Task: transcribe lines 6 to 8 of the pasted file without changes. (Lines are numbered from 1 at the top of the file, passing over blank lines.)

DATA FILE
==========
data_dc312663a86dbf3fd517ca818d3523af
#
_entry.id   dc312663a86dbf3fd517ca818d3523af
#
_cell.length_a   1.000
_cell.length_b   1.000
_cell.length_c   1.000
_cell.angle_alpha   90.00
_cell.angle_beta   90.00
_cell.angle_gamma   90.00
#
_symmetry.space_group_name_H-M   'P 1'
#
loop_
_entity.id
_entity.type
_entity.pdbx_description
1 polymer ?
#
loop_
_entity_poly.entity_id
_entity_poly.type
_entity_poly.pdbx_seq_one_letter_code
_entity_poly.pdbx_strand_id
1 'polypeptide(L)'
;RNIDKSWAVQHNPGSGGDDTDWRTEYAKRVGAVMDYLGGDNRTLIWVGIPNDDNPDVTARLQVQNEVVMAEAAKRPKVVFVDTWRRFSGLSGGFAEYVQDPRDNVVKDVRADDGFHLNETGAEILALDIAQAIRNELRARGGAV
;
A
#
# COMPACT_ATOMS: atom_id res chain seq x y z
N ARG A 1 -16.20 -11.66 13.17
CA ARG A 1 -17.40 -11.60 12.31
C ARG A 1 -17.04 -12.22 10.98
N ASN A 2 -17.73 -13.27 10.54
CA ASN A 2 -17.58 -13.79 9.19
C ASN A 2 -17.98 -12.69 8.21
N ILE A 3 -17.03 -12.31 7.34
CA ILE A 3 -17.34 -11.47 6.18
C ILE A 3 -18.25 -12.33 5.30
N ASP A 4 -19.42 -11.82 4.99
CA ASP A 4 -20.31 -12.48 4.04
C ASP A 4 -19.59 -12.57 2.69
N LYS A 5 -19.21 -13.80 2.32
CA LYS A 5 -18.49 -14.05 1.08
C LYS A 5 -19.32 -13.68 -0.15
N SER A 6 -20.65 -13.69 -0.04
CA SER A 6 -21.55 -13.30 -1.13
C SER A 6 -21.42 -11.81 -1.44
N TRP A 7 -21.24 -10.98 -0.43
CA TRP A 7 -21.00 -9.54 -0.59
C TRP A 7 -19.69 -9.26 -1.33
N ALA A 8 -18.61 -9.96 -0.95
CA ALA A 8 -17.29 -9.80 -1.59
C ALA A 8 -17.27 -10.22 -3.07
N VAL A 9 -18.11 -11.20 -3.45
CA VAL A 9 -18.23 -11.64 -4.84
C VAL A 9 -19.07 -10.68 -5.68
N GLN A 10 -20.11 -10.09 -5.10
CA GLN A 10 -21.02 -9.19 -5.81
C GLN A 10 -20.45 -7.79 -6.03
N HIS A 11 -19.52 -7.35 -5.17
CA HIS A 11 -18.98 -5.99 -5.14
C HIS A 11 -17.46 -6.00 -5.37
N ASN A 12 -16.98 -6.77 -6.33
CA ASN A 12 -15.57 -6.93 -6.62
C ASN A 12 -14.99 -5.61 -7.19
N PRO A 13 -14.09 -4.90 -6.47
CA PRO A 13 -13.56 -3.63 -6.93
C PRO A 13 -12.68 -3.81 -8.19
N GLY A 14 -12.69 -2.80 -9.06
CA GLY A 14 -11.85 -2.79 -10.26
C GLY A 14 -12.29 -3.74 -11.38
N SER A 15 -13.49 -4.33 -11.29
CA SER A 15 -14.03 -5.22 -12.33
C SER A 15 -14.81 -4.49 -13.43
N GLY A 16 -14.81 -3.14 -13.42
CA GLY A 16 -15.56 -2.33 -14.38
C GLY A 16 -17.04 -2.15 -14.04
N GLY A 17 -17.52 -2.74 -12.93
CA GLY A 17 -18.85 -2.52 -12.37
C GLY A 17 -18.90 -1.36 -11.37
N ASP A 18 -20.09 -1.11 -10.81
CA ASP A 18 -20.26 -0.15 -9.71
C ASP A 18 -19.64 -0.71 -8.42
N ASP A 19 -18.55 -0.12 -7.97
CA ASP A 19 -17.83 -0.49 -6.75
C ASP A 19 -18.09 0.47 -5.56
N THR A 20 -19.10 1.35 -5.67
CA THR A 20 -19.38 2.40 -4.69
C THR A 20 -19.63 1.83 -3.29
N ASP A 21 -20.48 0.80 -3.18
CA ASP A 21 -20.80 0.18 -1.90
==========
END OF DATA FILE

_cell.length_b   1.000
_cell.length_c   1.000
_cell.angle_alpha   90.00